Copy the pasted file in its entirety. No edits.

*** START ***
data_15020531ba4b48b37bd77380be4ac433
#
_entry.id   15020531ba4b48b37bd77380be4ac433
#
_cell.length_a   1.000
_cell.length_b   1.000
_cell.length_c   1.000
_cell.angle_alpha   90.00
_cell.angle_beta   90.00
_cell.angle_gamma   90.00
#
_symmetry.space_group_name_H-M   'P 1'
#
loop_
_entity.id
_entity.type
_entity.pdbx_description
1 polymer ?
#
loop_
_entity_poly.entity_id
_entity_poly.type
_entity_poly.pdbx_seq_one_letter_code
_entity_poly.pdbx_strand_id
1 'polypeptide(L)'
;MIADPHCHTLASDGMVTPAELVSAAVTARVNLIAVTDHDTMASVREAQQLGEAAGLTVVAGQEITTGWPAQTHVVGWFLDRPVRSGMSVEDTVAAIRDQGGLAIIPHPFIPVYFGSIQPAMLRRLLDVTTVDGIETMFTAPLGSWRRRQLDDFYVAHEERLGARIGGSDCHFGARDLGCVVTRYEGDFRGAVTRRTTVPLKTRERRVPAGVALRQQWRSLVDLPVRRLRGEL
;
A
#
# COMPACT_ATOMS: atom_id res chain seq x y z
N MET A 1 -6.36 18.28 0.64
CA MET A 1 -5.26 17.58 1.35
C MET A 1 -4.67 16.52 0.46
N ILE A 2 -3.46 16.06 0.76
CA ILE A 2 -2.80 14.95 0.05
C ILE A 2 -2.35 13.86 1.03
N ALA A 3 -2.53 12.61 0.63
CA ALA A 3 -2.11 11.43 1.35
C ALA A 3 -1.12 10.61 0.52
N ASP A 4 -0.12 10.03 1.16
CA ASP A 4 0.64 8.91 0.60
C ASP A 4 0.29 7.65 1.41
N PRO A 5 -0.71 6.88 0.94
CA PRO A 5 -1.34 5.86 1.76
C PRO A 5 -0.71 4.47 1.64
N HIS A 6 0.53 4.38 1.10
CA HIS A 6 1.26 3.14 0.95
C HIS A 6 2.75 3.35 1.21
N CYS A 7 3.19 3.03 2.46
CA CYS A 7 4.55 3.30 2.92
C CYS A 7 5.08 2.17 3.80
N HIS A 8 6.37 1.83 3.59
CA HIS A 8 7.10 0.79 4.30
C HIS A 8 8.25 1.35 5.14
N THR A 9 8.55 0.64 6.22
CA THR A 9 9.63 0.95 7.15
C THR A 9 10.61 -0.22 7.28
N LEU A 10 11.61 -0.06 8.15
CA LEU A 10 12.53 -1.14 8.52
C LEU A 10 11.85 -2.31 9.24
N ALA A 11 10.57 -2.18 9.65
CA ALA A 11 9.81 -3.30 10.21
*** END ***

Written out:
data_15020531ba4b48b37bd77380be4ac433
#
_entry.id   15020531ba4b48b37bd77380be4ac433
#
_cell.length_a   1.000
_cell.length_b   1.000
_cell.length_c   1.000
_cell.angle_alpha   90.00
_cell.angle_beta   90.00
_cell.angle_gamma   90.00
#
_symmetry.space_group_name_H-M   'P 1'
#
loop_
_entity.id
_entity.type
_entity.pdbx_description
1 polymer ?
#
loop_
_entity_poly.entity_id
_entity_poly.type
_entity_poly.pdbx_seq_one_letter_code
_entity_poly.pdbx_strand_id
1 'polypeptide(L)'
;MIADPHCHTLASDGMVTPAELVSAAVTARVNLIAVTDHDTMASVREAQQLGEAAGLTVVAGQEITTGWPAQTHVVGWFLDRPVRSGMSVEDTVAAIRDQGGLAIIPHPFIPVYFGSIQPAMLRRLLDVTTVDGIETMFTAPLGSWRRRQLDDFYVAHEERLGARIGGSDCHFGARDLGCVVTRYEGDFRGAVTRRTTVPLKTRERRVPAGVALRQQWRSLVDLPVRRLRGEL
;
A
#
# COMPACT_ATOMS: atom_id res chain seq x y z
N MET A 1 -6.36 18.28 0.64
CA MET A 1 -5.26 17.58 1.35
C MET A 1 -4.67 16.52 0.46
N ILE A 2 -3.46 16.06 0.76
CA ILE A 2 -2.80 14.95 0.05
C ILE A 2 -2.35 13.86 1.03
N ALA A 3 -2.53 12.61 0.63
CA ALA A 3 -2.11 11.43 1.35
C ALA A 3 -1.12 10.61 0.52
N ASP A 4 -0.12 10.03 1.16
CA ASP A 4 0.64 8.91 0.60
C ASP A 4 0.29 7.65 1.41
N PRO A 5 -0.71 6.88 0.94
CA PRO A 5 -1.34 5.86 1.76
C PRO A 5 -0.71 4.47 1.64
N HIS A 6 0.53 4.38 1.10
CA HIS A 6 1.26 3.14 0.95
C HIS A 6 2.75 3.35 1.21
N CYS A 7 3.19 3.03 2.46
CA CYS A 7 4.55 3.30 2.92
C CYS A 7 5.08 2.17 3.80
N HIS A 8 6.37 1.83 3.59
CA HIS A 8 7.10 0.79 4.30
C HIS A 8 8.25 1.35 5.14
N THR A 9 8.55 0.64 6.22
CA THR A 9 9.63 0.95 7.15
C THR A 9 10.61 -0.22 7.28
N LEU A 10 11.61 -0.06 8.15
CA LEU A 10 12.53 -1.14 8.52
C LEU A 10 11.85 -2.31 9.24
N ALA A 11 10.57 -2.18 9.65
CA ALA A 11 9.81 -3.30 10.21